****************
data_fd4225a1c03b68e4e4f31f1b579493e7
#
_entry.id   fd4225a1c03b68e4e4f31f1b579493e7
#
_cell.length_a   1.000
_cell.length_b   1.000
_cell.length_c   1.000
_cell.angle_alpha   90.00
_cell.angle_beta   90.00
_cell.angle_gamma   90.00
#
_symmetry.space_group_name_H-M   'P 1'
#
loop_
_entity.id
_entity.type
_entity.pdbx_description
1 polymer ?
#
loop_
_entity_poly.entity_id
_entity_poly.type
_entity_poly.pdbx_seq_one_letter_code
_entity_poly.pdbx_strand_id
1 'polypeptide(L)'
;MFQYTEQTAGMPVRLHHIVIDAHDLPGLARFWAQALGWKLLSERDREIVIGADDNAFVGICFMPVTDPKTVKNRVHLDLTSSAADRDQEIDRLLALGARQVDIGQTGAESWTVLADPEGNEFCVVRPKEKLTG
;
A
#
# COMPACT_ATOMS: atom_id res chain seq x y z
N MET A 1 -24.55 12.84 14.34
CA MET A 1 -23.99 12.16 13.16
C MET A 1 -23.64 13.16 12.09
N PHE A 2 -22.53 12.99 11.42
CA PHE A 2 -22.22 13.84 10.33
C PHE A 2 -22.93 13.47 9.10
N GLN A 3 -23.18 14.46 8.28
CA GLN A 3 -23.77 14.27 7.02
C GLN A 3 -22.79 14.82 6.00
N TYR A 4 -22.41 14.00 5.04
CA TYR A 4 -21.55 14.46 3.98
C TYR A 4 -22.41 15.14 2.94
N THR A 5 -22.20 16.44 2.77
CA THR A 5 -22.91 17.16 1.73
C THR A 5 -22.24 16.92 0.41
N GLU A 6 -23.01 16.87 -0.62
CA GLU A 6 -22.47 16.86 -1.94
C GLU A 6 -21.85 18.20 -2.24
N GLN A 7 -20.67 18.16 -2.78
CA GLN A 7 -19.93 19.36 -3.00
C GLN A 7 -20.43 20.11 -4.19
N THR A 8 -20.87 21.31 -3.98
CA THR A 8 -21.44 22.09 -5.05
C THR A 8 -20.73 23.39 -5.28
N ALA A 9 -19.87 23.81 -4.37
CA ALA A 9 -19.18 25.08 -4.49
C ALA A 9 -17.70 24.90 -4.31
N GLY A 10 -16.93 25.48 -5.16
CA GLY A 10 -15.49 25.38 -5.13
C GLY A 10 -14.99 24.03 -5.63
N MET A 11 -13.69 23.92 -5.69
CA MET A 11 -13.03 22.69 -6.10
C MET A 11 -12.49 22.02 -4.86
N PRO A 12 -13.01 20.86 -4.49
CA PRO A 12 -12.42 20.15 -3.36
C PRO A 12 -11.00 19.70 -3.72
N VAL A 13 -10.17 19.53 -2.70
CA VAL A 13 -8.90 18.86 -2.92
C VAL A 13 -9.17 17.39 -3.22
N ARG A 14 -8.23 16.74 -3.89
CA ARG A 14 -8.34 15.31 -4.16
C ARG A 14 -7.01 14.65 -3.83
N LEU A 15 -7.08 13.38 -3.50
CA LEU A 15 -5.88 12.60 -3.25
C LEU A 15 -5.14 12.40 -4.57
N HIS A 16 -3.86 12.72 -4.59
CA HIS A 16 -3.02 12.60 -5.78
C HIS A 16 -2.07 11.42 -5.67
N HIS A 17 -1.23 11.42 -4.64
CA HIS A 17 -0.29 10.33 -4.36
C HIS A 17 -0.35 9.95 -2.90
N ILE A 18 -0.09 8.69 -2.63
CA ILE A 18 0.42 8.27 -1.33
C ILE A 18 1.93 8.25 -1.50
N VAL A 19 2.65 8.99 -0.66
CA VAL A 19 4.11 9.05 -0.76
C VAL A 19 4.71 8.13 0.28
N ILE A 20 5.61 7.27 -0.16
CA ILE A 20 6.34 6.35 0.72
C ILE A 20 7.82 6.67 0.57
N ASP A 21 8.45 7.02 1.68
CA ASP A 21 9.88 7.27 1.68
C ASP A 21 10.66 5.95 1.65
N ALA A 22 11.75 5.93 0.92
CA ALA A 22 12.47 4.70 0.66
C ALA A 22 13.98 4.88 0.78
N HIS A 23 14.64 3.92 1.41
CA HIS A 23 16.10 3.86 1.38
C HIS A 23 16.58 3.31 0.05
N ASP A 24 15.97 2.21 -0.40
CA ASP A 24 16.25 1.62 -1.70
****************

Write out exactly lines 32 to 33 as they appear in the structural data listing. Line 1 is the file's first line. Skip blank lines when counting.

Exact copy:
CA MET A 1 -23.99 12.16 13.16
C MET A 1 -23.64 13.16 12.09